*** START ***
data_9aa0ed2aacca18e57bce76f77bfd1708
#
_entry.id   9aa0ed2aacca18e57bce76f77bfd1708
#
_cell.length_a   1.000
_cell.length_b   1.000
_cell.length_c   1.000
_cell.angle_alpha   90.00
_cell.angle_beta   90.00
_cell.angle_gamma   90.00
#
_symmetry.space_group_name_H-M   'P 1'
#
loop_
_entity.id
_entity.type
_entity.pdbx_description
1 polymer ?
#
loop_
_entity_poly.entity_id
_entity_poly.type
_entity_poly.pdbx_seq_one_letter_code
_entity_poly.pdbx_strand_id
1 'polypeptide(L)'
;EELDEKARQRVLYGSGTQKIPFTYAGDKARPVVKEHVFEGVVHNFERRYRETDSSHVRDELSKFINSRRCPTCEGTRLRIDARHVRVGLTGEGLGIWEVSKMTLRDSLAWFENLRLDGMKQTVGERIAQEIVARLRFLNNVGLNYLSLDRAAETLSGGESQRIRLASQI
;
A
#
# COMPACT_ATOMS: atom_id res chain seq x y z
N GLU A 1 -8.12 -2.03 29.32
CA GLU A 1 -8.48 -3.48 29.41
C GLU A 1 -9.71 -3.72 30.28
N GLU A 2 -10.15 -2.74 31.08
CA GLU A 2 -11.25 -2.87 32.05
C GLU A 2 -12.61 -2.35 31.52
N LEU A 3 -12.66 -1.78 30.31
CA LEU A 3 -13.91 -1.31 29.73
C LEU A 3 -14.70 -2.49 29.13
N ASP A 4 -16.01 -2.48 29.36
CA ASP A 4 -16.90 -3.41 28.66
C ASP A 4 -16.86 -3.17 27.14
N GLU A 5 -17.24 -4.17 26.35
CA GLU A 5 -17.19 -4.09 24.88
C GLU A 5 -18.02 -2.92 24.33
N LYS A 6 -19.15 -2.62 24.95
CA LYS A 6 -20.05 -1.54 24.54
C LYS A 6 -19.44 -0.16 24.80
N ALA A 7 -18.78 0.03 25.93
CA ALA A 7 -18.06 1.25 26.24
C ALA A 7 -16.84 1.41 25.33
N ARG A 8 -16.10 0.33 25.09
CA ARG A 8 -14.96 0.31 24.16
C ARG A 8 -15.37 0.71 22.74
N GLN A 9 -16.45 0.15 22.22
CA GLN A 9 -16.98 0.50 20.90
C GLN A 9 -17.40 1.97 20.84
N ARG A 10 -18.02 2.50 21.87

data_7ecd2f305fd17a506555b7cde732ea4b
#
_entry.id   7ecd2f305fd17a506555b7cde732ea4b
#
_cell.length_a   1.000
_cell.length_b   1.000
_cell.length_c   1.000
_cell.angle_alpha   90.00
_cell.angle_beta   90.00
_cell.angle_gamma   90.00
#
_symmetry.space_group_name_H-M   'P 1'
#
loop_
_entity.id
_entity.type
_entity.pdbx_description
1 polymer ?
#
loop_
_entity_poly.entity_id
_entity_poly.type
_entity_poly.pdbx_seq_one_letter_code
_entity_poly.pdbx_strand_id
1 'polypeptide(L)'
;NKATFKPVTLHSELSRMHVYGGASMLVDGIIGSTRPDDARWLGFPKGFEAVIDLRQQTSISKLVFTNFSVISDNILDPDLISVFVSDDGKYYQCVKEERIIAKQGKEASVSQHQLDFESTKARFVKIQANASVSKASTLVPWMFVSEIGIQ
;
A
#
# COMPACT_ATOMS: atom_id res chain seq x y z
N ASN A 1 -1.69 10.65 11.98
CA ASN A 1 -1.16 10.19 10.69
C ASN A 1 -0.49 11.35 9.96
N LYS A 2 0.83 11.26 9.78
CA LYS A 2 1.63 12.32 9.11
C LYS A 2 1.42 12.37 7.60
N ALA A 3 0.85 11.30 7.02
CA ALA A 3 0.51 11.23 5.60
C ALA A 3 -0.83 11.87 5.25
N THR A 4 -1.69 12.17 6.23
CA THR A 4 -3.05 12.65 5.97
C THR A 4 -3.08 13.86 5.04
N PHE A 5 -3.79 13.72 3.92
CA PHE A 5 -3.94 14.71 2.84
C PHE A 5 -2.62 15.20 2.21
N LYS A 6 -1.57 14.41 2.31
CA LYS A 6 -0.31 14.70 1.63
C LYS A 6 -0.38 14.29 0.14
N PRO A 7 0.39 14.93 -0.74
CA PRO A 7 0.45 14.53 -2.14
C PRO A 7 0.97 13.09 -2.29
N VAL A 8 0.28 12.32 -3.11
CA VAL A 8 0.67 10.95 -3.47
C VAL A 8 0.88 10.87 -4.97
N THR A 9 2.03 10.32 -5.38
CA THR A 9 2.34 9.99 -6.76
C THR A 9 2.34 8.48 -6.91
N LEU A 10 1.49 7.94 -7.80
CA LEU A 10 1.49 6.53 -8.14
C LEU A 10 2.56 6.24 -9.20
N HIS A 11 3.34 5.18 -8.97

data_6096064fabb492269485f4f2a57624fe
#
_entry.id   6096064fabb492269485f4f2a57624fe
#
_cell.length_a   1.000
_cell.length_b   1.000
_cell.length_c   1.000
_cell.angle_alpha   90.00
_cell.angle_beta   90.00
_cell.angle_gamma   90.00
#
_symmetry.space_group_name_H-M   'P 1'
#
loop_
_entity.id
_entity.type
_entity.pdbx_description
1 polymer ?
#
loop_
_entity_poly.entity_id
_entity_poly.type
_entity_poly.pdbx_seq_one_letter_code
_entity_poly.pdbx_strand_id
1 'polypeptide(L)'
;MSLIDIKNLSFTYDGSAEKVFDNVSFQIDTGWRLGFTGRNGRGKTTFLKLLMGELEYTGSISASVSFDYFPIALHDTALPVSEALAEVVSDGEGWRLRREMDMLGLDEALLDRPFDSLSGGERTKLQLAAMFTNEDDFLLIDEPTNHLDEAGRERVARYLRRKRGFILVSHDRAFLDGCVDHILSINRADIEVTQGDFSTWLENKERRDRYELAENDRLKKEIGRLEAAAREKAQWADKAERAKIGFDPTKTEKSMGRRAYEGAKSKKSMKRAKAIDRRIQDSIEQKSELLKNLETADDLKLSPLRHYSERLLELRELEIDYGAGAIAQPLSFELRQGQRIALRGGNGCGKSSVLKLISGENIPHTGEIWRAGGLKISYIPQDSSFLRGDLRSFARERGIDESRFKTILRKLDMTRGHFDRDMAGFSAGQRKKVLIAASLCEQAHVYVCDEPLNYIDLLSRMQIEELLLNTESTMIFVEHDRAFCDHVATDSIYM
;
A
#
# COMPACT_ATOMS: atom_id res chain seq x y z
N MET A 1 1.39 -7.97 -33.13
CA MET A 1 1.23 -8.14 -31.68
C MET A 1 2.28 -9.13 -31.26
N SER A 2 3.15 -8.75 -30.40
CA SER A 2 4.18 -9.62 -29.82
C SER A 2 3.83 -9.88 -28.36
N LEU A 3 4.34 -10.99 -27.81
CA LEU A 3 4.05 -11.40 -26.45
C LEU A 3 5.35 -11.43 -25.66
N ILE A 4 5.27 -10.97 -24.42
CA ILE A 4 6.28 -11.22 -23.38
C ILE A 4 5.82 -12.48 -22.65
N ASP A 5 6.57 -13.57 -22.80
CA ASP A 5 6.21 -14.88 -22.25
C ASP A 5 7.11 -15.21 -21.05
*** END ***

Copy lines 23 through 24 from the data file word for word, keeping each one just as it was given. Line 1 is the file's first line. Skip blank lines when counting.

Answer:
_entity_poly.pdbx_seq_one_letter_code
_entity_poly.pdbx_strand_id